Attribution of projected changes in summertime US ozone and PM2.5 concentrations to global changes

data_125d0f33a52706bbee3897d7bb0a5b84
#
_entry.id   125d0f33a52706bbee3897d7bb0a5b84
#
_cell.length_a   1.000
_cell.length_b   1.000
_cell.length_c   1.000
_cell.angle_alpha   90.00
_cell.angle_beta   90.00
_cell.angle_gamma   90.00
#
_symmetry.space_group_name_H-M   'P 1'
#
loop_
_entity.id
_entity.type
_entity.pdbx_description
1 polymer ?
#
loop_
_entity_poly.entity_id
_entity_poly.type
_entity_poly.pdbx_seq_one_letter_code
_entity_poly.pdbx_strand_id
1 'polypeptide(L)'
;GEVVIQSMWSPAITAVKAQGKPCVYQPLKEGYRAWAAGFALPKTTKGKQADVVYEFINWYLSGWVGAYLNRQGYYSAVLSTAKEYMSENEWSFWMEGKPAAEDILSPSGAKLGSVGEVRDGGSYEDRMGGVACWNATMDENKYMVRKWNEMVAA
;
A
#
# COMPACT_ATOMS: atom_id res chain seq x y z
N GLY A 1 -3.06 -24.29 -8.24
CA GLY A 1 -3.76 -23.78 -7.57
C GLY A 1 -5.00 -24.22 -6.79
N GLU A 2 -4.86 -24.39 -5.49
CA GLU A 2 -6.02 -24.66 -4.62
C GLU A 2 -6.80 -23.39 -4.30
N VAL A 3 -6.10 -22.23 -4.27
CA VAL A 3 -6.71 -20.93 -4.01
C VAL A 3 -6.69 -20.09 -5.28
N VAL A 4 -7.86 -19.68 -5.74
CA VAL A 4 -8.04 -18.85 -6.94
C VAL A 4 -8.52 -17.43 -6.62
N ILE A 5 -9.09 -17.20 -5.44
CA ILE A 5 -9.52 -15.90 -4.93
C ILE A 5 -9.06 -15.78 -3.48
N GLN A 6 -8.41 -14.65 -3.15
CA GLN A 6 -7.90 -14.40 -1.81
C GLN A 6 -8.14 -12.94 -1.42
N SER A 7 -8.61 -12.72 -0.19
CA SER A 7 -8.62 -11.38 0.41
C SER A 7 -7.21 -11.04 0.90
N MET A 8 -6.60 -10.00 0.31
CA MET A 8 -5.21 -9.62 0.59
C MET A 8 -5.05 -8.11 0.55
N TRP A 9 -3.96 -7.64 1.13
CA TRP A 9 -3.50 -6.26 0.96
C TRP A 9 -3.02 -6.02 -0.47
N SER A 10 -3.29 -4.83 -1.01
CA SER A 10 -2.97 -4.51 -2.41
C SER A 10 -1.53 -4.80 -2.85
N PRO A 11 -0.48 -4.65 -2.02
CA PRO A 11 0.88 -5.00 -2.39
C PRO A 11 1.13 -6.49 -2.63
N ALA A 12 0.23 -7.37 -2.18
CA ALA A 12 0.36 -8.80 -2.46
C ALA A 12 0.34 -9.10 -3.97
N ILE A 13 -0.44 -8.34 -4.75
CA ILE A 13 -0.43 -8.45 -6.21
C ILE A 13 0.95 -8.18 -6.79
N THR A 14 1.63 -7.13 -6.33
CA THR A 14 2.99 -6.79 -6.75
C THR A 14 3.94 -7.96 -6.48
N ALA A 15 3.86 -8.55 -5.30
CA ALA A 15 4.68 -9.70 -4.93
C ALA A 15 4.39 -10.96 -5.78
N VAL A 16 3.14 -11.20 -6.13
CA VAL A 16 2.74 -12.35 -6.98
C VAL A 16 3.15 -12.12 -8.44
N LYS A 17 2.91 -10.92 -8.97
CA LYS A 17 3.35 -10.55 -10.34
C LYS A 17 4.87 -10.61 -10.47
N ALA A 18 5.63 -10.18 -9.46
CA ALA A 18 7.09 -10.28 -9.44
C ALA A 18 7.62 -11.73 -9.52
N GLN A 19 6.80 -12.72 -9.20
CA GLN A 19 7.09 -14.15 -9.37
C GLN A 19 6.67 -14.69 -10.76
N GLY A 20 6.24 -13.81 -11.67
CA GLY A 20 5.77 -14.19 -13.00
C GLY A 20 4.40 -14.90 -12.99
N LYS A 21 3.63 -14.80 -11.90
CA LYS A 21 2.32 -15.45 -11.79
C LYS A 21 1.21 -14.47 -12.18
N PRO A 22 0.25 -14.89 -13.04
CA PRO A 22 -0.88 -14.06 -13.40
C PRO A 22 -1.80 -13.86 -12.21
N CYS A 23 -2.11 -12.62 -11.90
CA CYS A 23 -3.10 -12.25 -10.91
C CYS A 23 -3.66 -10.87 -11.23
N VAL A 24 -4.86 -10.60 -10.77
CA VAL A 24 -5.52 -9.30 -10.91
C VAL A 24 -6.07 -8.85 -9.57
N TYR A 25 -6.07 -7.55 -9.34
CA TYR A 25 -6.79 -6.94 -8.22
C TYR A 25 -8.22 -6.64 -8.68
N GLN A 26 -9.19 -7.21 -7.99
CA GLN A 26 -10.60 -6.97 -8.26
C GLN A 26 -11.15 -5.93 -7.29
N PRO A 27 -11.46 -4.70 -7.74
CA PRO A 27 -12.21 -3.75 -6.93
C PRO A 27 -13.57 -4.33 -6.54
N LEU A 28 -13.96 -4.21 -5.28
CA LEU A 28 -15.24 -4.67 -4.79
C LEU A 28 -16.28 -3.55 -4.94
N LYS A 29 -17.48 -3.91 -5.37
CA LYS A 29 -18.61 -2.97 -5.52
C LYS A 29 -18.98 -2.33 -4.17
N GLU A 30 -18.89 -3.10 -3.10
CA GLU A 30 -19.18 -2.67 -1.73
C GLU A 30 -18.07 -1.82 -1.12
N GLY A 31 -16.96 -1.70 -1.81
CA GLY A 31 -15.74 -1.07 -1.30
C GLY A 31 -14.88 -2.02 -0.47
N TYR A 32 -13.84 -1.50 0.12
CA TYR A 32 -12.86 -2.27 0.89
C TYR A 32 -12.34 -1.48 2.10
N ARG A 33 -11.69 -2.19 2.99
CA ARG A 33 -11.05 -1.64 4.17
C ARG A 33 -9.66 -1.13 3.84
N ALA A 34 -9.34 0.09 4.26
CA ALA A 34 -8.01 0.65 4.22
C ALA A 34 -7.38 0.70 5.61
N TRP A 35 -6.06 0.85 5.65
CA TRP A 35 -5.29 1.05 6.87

Abstract. The impact that changes in future climate, anthropogenic US emissions, background tropospheric composition, and land-use have on summertime regional US ozone and PM2.5 concentrations is examined through a matrix of downscaled regional air quality simulations, where each set of simulations was conducted for five months of July climatology, using the Community Multi-scale Air Quality (CMAQ) model. Projected regional scale changes in meteorology due to climate change under the Intergovernmental Panel on Climate Change (IPCC) A2 scenario are derived through the downscaling of Parallel Climate Model (PCM) output with the MM5 meteorological model. Future chemical boundary conditions are obtained through downscaling of MOZART-2 (Model for Ozone and Related Chemical Tracers, version 2.4) global chemical model simulations based on the IPCC Special Report on Emissions Scenarios (SRES) A2 emissions scenario. Projected changes in US anthropogenic emissions are estimated using the EPA Economic Growth Analysis System (EGAS), and changes in land-use are projected using data from the Community Land Model (CLM) and the Spatially Explicit Regional Growth Model (SERGOM). For July conditions, changes in chemical boundary conditions are found to have the largest impact (+5 ppbv) on average daily maximum 8-h (DM8H) ozone. Changes in US anthropogenic emissions are projected to increase average DM8H ozone by +3 ppbv. Land-use changes are projected to have a significant influence on regional air quality due to the impact these changes have on biogenic hydrocarbon emissions. When climate changes and land-use changes are considered simultaneously, the average DM8H ozone decreases due to a reduction in biogenic VOC emissions (−2.6 ppbv). Changes in average 24-h (A24-h) PM2.5 concentrations are dominated by projected changes in anthropogenic emissions (+3 μg m−3), while changes in chemical boundary conditions have a negligible effect. On average, climate change reduces A24-h PM2.5 concentrations by −0.9 μg m−3, but this reduction is more than tripled in the Southeastern US due to increased precipitation and wet deposition.